“The Drug War at Sea Is Getting Bigger and Bigger” –Bloomberg

Bloomberg has an editorial by Admiral James Stavridis, USN (retired), former  United States Southern Command (2006 to 2009) and commander, United States European Command and NATO Supreme Allied Commander Europe (2009 to 2013) that suggests the smugglers’ methods now increasingly include shipping by container in otherwise legal shipping. He goes on to suggest some possible countermeasures.

Surprisingly there is no mention of Fentanyl which appears to be an emerging drug of choice. Fentanyl is still primarily a prescription drug abuse problem, but that may be changing. Its strength in even very small quantities makes it an almost ideal drug for smuggling.

“The U.S. Sea Services (Navy, Marines, Coast Guard) Are Preparing For Great Power War” –1945

ARABIAN GULF (Feb. 25, 2021) The U.S. Coast Guard cutter USCGC Maui (WPB 1304) and the Greek navy guided-missile frigate HS Hydra (F452) participate in a passing exercise in the Arabian Gulf, Feb. 25, 2021. U.S. Coast Guard Patrol Forces Southwest Asia (PATFORSWA) is comprised of six 110-foot cutters, the Maritime Engagement Team, shore-side support personnel, and is the Coast Guard’s largest unit outside of the U.S. playing a key role in supporting Navy security cooperation, maritime security, and maritime infrastructure protection operations in the U.S. 5th Fleet area of operations. (U.S. Coast Guard photo)

James Holmes (a name worth remembering) discusses the Large Scale Exercise 2021 and war gaming in general.

This is the first indication I have seen that the Coast Guard was participating, though at least limited participation was expected. If anyone has any information about about Coast Guard’s actual participation, please provide a comment.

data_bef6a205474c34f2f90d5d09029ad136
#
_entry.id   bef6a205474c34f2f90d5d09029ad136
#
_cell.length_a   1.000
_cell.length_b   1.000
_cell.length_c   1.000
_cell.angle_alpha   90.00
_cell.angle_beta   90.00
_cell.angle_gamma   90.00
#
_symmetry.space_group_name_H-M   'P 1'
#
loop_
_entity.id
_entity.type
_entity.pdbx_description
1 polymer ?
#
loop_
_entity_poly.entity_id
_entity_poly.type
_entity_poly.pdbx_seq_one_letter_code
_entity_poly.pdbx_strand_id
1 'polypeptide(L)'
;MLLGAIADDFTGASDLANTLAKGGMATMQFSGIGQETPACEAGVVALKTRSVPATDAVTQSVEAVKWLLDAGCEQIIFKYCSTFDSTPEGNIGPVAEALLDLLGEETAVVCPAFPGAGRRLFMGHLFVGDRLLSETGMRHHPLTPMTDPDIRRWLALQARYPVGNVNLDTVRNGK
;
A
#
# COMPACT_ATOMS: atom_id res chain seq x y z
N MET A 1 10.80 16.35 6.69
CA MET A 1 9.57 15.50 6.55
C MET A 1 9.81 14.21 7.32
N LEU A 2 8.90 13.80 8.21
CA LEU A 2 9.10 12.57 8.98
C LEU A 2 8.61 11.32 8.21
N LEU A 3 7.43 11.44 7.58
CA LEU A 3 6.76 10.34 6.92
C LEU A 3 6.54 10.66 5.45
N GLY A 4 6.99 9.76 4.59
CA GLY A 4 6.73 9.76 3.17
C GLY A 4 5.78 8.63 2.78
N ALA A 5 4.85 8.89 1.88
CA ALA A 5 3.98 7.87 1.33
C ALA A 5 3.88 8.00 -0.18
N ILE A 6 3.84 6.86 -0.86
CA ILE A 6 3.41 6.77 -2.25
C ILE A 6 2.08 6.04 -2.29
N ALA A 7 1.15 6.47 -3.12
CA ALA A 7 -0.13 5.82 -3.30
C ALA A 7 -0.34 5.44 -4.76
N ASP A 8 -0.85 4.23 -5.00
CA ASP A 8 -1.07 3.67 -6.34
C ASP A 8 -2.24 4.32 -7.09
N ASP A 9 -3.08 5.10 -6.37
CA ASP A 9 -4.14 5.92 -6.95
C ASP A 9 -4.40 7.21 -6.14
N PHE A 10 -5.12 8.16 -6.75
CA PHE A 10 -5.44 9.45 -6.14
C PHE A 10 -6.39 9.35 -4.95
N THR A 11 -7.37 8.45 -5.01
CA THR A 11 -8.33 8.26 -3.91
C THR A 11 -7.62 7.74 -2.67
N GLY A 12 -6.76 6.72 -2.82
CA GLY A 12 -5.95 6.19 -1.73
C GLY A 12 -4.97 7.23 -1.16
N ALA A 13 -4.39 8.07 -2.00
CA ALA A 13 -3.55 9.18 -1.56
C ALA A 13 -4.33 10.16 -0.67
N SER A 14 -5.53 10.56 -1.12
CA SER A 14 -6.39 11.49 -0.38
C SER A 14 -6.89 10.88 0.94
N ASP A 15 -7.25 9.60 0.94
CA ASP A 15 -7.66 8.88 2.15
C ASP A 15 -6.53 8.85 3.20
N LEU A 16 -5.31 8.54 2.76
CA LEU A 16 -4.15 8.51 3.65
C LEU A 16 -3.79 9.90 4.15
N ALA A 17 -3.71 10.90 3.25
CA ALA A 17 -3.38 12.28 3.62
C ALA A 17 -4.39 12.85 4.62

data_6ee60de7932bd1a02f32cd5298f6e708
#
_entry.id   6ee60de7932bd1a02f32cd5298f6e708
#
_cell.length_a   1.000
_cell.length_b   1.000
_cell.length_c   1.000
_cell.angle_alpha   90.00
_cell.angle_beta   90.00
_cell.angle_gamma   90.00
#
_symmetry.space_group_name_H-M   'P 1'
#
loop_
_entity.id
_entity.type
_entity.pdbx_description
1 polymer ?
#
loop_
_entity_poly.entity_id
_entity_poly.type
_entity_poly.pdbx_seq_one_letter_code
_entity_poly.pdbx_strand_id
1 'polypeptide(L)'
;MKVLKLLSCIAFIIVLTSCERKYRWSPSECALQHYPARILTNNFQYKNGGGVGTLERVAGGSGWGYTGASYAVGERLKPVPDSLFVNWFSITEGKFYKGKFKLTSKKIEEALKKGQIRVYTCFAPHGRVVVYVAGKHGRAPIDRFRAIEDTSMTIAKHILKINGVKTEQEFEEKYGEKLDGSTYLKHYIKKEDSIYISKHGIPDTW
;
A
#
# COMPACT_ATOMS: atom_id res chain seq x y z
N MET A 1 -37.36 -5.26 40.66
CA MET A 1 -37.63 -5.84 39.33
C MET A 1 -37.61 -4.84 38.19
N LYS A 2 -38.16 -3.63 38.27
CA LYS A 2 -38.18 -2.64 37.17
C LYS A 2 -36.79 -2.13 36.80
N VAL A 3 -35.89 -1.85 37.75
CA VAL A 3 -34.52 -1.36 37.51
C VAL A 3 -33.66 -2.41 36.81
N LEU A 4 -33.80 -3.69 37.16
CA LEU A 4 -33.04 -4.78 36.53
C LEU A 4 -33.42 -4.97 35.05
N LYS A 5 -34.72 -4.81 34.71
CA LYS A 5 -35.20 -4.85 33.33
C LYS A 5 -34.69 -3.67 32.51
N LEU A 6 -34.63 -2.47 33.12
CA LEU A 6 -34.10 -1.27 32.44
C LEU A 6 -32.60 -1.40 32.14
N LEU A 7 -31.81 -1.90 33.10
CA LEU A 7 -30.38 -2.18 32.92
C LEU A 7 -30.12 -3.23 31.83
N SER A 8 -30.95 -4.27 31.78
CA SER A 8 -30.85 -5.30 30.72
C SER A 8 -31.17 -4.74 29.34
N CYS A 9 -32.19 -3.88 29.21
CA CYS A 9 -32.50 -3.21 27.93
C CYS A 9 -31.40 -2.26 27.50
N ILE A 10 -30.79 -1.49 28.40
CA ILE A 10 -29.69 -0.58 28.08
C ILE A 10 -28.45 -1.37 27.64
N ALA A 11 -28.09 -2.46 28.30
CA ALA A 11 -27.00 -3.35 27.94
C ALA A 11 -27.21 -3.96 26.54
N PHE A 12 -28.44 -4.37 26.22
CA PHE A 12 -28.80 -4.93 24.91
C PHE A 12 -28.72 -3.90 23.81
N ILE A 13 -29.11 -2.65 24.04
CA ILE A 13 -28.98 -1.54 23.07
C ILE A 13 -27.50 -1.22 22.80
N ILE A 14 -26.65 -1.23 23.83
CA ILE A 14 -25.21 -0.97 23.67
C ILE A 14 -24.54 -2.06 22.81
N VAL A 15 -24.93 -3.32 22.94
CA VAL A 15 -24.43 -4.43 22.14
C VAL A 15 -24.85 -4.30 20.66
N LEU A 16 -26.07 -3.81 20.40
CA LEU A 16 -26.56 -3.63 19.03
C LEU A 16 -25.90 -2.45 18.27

I’ve often thought we might learn a lot about drug interdiction by employing war gaming with an intelligent and aggressive “Red Cell.”

Finding someone who is trying not to be found is far different from doing SAR, finding someone who hopes to be found. I don’t know if we have begun to apply Operations Research developed search patterns for moving targets. I know when I was active duty it was an alien concept.

“US Navy helicopters and Coast Guard snipers are firing on suspected drug traffickers ‘daily,’ top admiral says” –Business Insider

Petty Officer 2nd Class Anthony Phillips, a precision marksman at Helicopter Interdiction Tactical Squadron, displays the weaponry used by a HITRON during missions, February 23, 2010. US Coast Guard/Petty Officer 1st Class Bobby Nash

Business Insider has a story touting the success of the Navy/Coast Guard team effort in drug interdiction. This seems to be a report on Adm. Craig Faller’s (SOUTHCOM) remarks at the Surface Navy Association symposium in mid-January.

There is strong praise for the HITRON personnel.

“Coast Guard HITRON teams, which are sniper teams, have integrated into US Navy helicopters. So our Navy crews are involved in decisions to use … warning shots and disabling fire daily. I mean, it is a daily event,” Faller added. “We average numbers, sometimes large numbers, of events daily, and they’ve done it safely, effectively, completely in compliance with all the law of war and with precision. [I’m] very proud of that.”